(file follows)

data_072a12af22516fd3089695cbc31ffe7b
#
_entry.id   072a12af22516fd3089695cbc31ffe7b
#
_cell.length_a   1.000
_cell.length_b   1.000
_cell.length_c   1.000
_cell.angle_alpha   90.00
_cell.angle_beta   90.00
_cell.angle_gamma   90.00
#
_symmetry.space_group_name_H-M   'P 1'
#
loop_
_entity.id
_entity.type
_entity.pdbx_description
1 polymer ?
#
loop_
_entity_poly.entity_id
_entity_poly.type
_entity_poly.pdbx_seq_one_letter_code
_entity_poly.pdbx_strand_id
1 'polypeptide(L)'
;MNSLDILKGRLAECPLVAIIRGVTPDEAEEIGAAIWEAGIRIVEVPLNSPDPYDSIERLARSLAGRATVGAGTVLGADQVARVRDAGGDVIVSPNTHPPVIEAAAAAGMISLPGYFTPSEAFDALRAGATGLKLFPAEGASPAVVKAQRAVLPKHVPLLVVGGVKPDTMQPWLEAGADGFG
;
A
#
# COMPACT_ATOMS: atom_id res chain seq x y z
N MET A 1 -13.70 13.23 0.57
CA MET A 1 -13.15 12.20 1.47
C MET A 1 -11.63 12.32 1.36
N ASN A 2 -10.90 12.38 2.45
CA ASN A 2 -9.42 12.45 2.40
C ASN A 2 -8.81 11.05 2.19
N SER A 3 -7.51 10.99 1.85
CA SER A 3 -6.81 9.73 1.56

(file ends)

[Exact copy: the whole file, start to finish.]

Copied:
data_072a12af22516fd3089695cbc31ffe7b
#
_entry.id   072a12af22516fd3089695cbc31ffe7b
#
_cell.length_a   1.000
_cell.length_b   1.000
_cell.length_c   1.000
_cell.angle_alpha   90.00
_cell.angle_beta   90.00
_cell.angle_gamma   90.00
#
_symmetry.space_group_name_H-M   'P 1'
#
loop_
_entity.id
_entity.type
_entity.pdbx_description
1 polymer ?
#
loop_
_entity_poly.entity_id
_entity_poly.type
_entity_poly.pdbx_seq_one_letter_code
_entity_poly.pdbx_strand_id
1 'polypeptide(L)'
;MNSLDILKGRLAECPLVAIIRGVTPDEAEEIGAAIWEAGIRIVEVPLNSPDPYDSIERLARSLAGRATVGAGTVLGADQVARVRDAGGDVIVSPNTHPPVIEAAAAAGMISLPGYFTPSEAFDALRAGATGLKLFPAEGASPAVVKAQRAVLPKHVPLLVVGGVKPDTMQPWLEAGADGFG
;
A
#
# COMPACT_ATOMS: atom_id res chain seq x y z
N MET A 1 -13.70 13.23 0.57
CA MET A 1 -13.15 12.20 1.47
C MET A 1 -11.63 12.32 1.36
N ASN A 2 -10.90 12.38 2.45
CA ASN A 2 -9.42 12.45 2.40
C ASN A 2 -8.81 11.05 2.19
N SER A 3 -7.51 10.99 1.85
CA SER A 3 -6.81 9.73 1.56